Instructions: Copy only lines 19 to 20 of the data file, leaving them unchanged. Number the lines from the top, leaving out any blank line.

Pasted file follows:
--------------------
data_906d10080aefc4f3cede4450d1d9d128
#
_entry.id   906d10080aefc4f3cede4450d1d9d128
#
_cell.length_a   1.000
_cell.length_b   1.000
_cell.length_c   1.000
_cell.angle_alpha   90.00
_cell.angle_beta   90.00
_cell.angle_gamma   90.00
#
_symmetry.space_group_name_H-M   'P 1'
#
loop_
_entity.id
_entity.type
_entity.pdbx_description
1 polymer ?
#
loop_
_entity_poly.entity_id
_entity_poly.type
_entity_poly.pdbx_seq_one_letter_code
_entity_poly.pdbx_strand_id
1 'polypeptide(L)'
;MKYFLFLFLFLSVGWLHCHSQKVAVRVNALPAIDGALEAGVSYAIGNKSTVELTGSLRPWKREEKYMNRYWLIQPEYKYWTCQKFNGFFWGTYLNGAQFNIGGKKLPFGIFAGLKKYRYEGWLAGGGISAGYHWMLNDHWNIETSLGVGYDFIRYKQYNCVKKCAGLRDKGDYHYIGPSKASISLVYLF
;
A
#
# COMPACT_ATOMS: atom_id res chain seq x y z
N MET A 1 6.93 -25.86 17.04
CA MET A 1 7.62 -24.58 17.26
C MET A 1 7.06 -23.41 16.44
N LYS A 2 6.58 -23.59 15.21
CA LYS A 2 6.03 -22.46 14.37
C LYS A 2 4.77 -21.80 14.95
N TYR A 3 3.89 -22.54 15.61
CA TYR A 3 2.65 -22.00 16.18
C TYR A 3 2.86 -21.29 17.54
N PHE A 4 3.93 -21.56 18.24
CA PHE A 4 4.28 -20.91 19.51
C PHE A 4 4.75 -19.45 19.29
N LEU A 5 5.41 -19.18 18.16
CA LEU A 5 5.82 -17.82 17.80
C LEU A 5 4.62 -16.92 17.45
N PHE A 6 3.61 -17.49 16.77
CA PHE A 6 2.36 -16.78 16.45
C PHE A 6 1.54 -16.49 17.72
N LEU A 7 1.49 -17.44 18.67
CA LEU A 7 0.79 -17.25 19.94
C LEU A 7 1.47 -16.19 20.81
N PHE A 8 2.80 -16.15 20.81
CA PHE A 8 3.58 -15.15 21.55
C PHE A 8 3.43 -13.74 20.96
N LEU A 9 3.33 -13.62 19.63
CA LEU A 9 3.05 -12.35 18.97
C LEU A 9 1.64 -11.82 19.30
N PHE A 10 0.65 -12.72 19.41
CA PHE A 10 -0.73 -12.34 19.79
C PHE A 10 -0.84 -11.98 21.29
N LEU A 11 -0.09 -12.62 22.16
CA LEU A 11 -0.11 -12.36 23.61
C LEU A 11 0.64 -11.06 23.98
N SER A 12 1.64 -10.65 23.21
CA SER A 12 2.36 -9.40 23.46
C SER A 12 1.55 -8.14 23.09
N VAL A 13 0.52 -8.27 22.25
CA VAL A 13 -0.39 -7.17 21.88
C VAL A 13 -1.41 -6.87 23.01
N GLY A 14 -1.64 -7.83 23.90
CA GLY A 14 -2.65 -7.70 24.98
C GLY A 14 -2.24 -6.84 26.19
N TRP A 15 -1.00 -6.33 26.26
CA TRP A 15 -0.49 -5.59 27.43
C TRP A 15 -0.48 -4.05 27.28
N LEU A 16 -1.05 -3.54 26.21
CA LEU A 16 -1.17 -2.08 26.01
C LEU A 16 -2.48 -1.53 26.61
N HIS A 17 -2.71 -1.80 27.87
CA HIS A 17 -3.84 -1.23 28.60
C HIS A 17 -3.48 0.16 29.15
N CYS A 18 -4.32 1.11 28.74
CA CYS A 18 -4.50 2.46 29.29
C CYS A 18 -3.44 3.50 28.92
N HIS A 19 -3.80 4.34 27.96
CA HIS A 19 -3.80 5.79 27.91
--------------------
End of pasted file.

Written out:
#
loop_